Today is Time to Talk Day, on which we are encouraged to have conversations about mental health, and in particular extend our hand to those suffering from mental health problems, to remind them that they are not alone, they are not weak, and that they do matter.
I silently endured depression and anxiety for four years, beginning at sixteen, shortly before my GCSEs. They were failed for definite, I would tell myself, and I would abuse myself with visions of success that were now apparently out of reach. That, in itself, probably wasn’t anything out of the ordinary. But it spiralled, so massively. When alone, I would cry floods of tears without really knowing why. I would fantasise about my own death, have visions of my funeral, and see so assuredly that the place would be brighter without me in it, so why not hurry that along? It was toxic – toxic in that the darkest thoughts felt good. I kept pushing myself to go to the doctor several times over that period, but each time my mind managed to convince me not to go. I don’t doubt that this prevention was a form of self-harm in itself – beside the sheer embarrassment, I didn’t ever think I deserved to be listened to. It really didn’t help that every time I tried to talk to them, my parents said I was just being silly – there was obviously nothing wrong with me. I was just lazy, grumpy, just a typical teenager. It took a breakdown for them and indeed anybody to realise that something actually was wrong.
Trust me, that is not how you want it to go. As inadequate a warning as that probably is, you really don’t have to let it go that far. The time after that was the lowest I’ve ever been; I gave up my degree months from completion, riddling me with failure; I stopped working, and spent most of Christmas hiding in the dark, under a duvet (never asleep, though), when I wasn’t running away from telephone calls, or locking myself in the bathroom to get out of speaking to the nurse so concerned he turned up unannounced. I felt as though I’d lost all sense of communication, which lead to me becoming disconnected from my family – supportive though they continued to be – and losing virtually all of my friends. In 2013, at my lowest, I did leave the house with a view to never returning, though, thank heavens, something pulled me away from that mindset on the day.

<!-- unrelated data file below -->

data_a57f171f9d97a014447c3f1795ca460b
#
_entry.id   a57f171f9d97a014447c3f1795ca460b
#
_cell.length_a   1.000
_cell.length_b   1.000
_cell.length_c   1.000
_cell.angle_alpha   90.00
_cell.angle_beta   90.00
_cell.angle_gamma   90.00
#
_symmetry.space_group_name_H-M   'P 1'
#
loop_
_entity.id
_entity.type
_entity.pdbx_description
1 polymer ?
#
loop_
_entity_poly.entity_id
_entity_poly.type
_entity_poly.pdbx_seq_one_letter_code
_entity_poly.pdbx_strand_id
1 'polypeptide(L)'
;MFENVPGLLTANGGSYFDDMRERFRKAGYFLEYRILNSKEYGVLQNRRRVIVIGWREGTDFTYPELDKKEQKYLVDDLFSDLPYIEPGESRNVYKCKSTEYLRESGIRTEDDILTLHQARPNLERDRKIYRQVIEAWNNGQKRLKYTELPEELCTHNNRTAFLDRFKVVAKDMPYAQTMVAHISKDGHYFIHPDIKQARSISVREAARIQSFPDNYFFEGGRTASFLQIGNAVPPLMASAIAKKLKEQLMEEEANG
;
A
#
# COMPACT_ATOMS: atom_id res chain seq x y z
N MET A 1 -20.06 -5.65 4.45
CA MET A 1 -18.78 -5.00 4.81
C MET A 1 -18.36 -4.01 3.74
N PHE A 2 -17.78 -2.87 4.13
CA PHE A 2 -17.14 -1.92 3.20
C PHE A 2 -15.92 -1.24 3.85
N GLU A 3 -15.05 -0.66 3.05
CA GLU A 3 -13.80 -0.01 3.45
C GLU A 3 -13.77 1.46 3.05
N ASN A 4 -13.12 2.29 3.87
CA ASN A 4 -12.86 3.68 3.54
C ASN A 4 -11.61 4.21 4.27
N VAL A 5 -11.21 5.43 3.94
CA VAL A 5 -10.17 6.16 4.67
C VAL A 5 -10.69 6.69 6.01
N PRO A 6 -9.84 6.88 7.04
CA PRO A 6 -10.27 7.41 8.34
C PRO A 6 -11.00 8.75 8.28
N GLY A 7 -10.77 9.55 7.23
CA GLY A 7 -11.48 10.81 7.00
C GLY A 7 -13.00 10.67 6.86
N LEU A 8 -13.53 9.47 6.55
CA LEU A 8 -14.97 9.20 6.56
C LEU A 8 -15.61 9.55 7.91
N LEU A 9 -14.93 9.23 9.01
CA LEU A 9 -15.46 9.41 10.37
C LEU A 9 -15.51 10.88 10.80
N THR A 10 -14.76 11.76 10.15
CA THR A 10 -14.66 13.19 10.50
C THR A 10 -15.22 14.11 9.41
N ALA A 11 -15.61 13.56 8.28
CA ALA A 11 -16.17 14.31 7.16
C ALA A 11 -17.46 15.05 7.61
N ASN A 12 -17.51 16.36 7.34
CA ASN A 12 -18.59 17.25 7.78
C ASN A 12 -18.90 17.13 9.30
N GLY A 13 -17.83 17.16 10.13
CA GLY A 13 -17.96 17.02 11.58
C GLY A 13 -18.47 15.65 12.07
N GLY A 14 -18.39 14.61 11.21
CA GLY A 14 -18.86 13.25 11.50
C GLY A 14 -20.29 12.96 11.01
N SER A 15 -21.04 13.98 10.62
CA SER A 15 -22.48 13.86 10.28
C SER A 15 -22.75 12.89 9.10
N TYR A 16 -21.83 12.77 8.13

It seemed that, since then, I actually found myself seeking the ears of others more than I had done. I’m not sure exactly what it was that clicked; perhaps a revelation that I didn’t want to die after all? As I’ve said before, it’s all about finding the lights in the dark. People who are not necessarily doctors or professionals, but those that listen, even if they haven’t a clue how to respond. It is the absolute hardest thing I’ve done, ever. But the mere release is huge. Indeed, blogging and the web as a whole helped me tremendously in this regard – I see it as something of an ‘in between’ the silence and conversation, allowing you to speak but with the anonymity that comes with online exchanges – it was an excellent starting block for me and the responses were all so lovely and caring. I also found myself writing letters to my doctor and preparing notes for our sessions, which helped no end in getting it all out.
It’s still difficult – my depression has not gone away, no matter how much I rattle with pills or how familiar I am to my GP. I miss my old friends – well, a couple of them. But what I do know is that I began 2016 feeling stronger than I had for a long time – dare I say, I was even optimistic about it – and that can’t be a coincidence, with some of the outings, revelations and progressions made last year by just opening my mouth, and indeed through wittering on via WordPress to such lovely people as yourself. You never know, I might even find a job soon! Perhaps that might offer just a shred of hope to someone – when you are ready, it will happen. There are so many stories of recovery out there.
A conversation about mental health can be one of the most crucial you ever have – and today is all about educating and removing the stigma, allowing these to become less of a daunting prospect for both parties. Indeed, the purpose of this post was primarily not to tell you about my ordeal but to offer that listening ear to anybody out there reading this – please feel free to comment and we can have a chat. I’ve mentioned already the benefit I felt using the internet as a starting point; a further bonus is that you don’t even have to actually get under the umbrella with that strange chap!
For information about today and for support on both sides, see the Time to Change site; Rethink and Mind have similar material. You can contact The Samaritans if you are in urgent need of help.